• How does an employer know when a veteran with a disability needs and accommodation;
  • May an employer ask a veteran with a disability whether a reasonable accommodation is needed if none has been requested; and
  • How does USERRA differ from the ADA?

For additional information on the ADA and the laws enforced by the EEOC, visit AGC’s Labor and HR Topical Resources webpage or the EEOC website.


IRS Issues Guidance for Employers on Tax Credit for Hiring Veterans

On Feb. 9, 2012, the IRS released guidance and forms that employers may use to claim the newly-expanded tax credit for hiring veterans as outlined in the Veterans Opportunity to Work (VOW) to Hire Heroes Act of 2011.

On Feb. 9, 2012, the IRS released guidance and forms that employers may use to claim the newly-expanded tax credit for hiring veterans as outlined in the Veterans Opportunity to Work (VOW) to Hire Heroes Act of 2011.

Enacted Nov. 21, 2011, the VOW Act provides an expanded Work Opportunity Tax Credit to businesses that hire eligible unemployed veterans, and for the first time, also makes the credit available to certain tax-exempt organizations.  While the VOW Act offers many direct benefits to personally assist the nation’s veterans, such as education and training programs, for employers, the law provides tax incentives when qualifying unemployed veterans are hired and begin work between Nov. 22, 2011, and Dec. 31, 2012.

Up to $2,400 in tax credits are available for employers who hire veterans who have been unemployed at least four weeks; up to $5,600 for hiring veterans who have been unemployed longer than six months; and up to $9,600 for employers that hire veterans who have service-connected disabilities and have been unemployed longer than six months.

For additional information on the VOW Act, click here.  For details on claiming the credit, click here.


Affordable Care Act Questions Answered

With several agencies sharing the task of issuing regulations and guidance regarding the Patient Protection and Affordable Care Act (PPACA), many questions are finally being answered about how the requirements of the 2010 law will actually be administered.

With several agencies sharing the task of issuing regulations and guidance regarding the Patient Protection and Affordable Care Act (PPACA), many questions are finally being answered about how the requirements of the 2010 law will actually be administered.

On January 23, 2012, the Internal Revenue Service (IRS) issued Notice 2012-9, guidance for employers on reporting the cost of group health insurance to employees on Forms W-2.  In a question-and-answer format, the guidance addresses issues such as cost of coverage under an employee assistance program, cost of coverage under health reimbursement plans, and the application of after-tax benefits for employees.   The reporting requirement is applicable to Forms W-2 issued to workers at the conclusion of the 2012 tax year; however, employers who are required to file fewer than 250 2011 Forms W-2 will not be subject to the reporting requirement for 2012 Forms W-2.

On February 9, the U.S. Department of Labor (DOL) issued a notice answering employers’ frequently asked questions regarding automatic enrollments, employer shared responsibility payments, and waiting periods under PPACA.  Topics covered include the status of future guidance on: automatic enrollments; using an employee’s W-2 wages as a safe harbor in determining the affordability of employer coverage; shared responsibility provisions; look-back/stability period safe harbors; determining whether a newly-hired employee is a full-time employee; coverage of part-time employees; and the 90-day waiting period.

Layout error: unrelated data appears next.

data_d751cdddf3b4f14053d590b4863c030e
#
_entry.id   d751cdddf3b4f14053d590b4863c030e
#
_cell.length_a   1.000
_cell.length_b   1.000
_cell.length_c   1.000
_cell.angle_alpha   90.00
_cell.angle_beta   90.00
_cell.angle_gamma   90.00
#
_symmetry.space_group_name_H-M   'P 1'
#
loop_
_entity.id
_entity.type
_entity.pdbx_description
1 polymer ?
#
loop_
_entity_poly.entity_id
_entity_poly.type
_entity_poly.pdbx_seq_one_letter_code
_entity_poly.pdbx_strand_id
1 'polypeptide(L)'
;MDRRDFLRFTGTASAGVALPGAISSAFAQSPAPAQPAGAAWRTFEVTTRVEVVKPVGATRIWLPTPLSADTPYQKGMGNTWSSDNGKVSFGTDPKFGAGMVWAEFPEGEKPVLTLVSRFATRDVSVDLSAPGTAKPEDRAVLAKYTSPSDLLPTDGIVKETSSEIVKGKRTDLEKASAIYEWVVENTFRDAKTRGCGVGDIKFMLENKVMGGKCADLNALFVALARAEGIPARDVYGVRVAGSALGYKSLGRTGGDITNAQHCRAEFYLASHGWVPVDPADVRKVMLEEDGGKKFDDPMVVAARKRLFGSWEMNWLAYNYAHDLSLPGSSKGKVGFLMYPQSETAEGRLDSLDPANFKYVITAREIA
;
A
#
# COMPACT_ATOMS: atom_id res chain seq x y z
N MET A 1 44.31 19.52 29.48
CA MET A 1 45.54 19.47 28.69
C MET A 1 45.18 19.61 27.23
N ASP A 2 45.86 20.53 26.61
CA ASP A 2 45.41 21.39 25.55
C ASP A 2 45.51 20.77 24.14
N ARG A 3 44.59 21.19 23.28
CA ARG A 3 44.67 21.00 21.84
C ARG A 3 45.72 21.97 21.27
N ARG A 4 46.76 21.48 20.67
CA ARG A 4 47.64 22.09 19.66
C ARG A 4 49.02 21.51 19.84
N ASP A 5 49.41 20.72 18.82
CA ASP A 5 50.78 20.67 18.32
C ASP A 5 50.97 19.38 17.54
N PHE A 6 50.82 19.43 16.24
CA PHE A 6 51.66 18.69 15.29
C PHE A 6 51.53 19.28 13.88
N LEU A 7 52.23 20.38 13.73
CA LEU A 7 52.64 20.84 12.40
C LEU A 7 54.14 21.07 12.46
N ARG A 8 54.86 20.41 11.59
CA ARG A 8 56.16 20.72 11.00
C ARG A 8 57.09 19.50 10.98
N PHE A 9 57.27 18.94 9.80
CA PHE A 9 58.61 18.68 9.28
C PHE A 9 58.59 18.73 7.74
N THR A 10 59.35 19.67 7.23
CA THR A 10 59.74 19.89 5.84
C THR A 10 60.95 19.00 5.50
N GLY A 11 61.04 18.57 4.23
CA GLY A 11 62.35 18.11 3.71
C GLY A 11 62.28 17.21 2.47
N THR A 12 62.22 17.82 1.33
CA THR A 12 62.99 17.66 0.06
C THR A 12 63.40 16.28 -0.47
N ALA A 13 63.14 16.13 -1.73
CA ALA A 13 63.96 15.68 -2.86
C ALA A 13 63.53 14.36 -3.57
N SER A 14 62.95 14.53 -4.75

Additionally on February 2, DOL, along with the IRS and the Department of Health and Human Services (HHS), determined that health insurers must provide a standardized, easy-to-understand summary of benefits and coverage (SBC) for health plans as well as a uniform glossary of coverage terms for plan years beginning on or after September 23, 2012.  The final rule and related guidance was published in the Federal Register on February 14.

According to the rule, employers are allowed to provide the SBC as part of a summary plan description or other summary document, rather than only as a stand-alone document.  They are also permitted to provide the documents electronically, as long as the standard Employee Retirement Income Security Act (ERISA) rules on electronic disclosure are met.  In addition to the SBC requirements, plan sponsors must make available to employees (upon request) a uniform glossary of commonly used health coverage and medical terms, such co-payment, deductible, and in-network. 

On March 12, HHS released another long-awaited final rule implementing the new health insurance exchanges established by PPACA.  The exchanges, set to become operational as of January 1, 2014, are designed to work as state-based virtual health insurance marketplaces where individuals and small businesses can evaluate and purchase health insurance.  The final rule establishes the minimum standards that states must meet to create and operate an exchange, sets forth individual and employer eligibility and enrollment standards for the exchange, outlines minimum standards that health insurance providers must meet to participate in an exchange, and creates an online application and enrollment process for consumers.   The rule also provides basic standards that must be met in order for employers to participate in the Small Business Health Options Program (SHOP), a program designed to enable small employers to enhance their purchasing power within the exchanges.